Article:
WOMEN AND THE PAY GAPCathy Arnst
Forget about whether men or women do more housework--the bigger issue is why men continue to get paid more than women for the same jobs, some 40 years after women started entering the work force in large numbers. A study released this week by the American Association of University Women Educational Foundation found that a dramatic pay gap emerges between women and men in the U.S. the year after they graduate from college, and widens over the ensuing decade.
One year out of college, women working full time earn 80% percent of what men earn. Ten years later, women earn 69% percent as much as men. The researchers acknowledge that some of this can be attributed to number of hours worked, occupations and parenthood, but gender is definitely a factor. They estimate that 5% of the pay gap is attributable to gender one year after graduation and 12% 10 years after graduation. (The study, using data from the Department of Education, analyzed some 9,000 college graduates from 1992-93 and more than 10,000 from 1999-2000.)
Particularly unexpected was the gap one year out of college, when men and women should be most likely to show pay equity. "If a woman and a man make the same choices, will they receive the same pay?" the study says. "The answer is no. These unexplained gaps are evidence of discrimination, which remains a serious problem for women in the work force."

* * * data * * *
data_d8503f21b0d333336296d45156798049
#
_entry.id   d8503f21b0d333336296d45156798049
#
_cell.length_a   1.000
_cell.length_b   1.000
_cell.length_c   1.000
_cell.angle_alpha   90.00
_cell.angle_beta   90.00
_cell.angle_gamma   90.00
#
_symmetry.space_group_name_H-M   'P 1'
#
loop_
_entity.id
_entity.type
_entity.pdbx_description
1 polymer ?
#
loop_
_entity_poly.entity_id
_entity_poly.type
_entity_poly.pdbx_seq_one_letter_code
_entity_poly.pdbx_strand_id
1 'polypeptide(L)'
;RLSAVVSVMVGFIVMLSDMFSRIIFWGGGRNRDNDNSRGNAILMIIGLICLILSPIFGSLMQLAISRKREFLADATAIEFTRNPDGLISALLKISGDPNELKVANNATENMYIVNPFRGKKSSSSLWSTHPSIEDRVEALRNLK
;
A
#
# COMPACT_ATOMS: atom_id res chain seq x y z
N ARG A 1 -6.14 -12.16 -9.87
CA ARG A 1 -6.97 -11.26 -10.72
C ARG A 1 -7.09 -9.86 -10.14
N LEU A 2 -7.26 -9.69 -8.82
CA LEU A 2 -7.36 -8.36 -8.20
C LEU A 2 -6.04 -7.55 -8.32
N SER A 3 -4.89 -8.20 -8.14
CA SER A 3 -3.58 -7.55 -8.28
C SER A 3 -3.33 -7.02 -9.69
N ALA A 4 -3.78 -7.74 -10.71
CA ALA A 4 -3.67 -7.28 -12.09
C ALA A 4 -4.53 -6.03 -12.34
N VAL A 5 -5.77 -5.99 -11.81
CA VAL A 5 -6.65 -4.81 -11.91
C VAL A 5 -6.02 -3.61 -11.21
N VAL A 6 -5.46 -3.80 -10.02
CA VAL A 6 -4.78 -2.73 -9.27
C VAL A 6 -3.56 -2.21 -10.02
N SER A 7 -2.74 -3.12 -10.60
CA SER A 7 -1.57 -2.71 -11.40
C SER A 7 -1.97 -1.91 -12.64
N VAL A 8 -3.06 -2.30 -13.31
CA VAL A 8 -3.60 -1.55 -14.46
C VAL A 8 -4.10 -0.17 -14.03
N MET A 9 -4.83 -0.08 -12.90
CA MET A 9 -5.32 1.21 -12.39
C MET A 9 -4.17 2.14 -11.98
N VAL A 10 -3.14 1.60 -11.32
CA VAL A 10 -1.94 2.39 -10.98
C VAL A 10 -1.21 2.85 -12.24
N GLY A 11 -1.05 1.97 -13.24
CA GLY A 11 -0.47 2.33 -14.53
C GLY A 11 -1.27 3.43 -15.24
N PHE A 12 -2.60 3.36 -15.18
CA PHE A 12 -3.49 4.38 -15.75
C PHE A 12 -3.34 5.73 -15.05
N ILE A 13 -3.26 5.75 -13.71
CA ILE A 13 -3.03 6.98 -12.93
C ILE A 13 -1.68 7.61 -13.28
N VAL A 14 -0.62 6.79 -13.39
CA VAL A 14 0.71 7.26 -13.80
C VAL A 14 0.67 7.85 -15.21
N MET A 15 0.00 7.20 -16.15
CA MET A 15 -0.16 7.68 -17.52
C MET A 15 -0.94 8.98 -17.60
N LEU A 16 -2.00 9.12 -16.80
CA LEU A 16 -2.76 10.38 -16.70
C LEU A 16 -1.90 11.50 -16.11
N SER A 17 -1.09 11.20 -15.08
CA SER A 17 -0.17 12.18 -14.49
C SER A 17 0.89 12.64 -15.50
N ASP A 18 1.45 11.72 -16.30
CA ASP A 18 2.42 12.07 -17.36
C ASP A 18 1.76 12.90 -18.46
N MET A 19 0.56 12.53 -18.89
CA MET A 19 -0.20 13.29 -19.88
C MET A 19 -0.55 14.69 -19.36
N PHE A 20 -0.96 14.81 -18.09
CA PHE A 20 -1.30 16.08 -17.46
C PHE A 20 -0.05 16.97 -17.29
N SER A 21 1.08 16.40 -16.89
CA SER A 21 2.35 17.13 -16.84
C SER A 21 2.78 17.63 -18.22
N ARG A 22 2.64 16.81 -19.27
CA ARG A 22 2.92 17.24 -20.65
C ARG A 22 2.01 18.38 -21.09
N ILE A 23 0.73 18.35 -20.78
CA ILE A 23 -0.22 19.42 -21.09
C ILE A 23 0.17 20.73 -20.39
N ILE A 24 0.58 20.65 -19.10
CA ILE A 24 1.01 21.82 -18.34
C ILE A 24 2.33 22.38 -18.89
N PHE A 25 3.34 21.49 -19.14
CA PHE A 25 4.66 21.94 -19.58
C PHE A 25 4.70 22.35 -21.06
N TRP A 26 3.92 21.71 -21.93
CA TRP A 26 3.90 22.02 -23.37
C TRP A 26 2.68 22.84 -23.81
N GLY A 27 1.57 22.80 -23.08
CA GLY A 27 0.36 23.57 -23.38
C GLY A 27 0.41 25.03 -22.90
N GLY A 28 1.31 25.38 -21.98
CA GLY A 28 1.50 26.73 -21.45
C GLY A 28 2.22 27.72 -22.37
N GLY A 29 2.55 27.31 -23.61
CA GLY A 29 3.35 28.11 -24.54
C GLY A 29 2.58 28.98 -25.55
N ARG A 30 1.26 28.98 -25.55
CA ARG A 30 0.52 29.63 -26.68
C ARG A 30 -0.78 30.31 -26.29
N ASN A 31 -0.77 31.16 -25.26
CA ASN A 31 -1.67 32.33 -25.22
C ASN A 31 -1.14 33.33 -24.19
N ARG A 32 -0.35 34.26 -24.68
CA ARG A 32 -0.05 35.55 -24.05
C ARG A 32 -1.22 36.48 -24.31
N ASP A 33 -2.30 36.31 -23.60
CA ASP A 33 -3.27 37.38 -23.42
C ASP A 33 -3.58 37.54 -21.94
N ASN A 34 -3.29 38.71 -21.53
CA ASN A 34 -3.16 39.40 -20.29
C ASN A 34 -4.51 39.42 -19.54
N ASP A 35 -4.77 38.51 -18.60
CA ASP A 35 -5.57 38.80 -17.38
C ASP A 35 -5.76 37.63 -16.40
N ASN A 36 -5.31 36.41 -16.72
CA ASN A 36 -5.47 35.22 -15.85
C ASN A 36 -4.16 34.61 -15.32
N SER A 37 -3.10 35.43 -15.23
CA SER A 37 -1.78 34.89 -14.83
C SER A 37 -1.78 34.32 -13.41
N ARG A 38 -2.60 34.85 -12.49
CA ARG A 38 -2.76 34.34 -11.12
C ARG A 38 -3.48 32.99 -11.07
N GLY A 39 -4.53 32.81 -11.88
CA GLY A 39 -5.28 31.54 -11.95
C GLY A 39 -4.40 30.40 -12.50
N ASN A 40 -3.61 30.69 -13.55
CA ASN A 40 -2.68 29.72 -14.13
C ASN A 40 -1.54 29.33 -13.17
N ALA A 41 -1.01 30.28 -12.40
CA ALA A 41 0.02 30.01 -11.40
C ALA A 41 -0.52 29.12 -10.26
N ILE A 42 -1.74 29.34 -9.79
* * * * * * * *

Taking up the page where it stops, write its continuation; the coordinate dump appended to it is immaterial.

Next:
Don't assume the gap exists because women choose lower-paying professions, either--the study found a pay gap in the same fields. In education, women earn 95% as much as their male colleagues. In math, women earn 76% as much as men. This despite the fact, as the study lays out, women outperformed men academically, and their grade point averages were higher in every college major.
However, the researchers do suggest that women themselves may be partly to blame for the gap: "Women expect less and negotiate less pay for themselves than do men."
I hate to blame the victim, but that sounds plausible to me. I know far too many women who think it is somehow unseemly in the workplace to promote themselves, or demand more money. I think many women consistently undervalue themselves and their skills, which may be why many of us take on the bulk of the household chores even though we hold demanding jobs. Do we too easily assume that somehow the husband's job is more important, either because he works more hours (and how much of that is by choice?) or earns more? Perhaps its time to re-evaluate our worth, both on the job and at home. Or at the very least teach our daughters to be more demanding.
Here's a good column on the study by Diane Carman of the Denver Post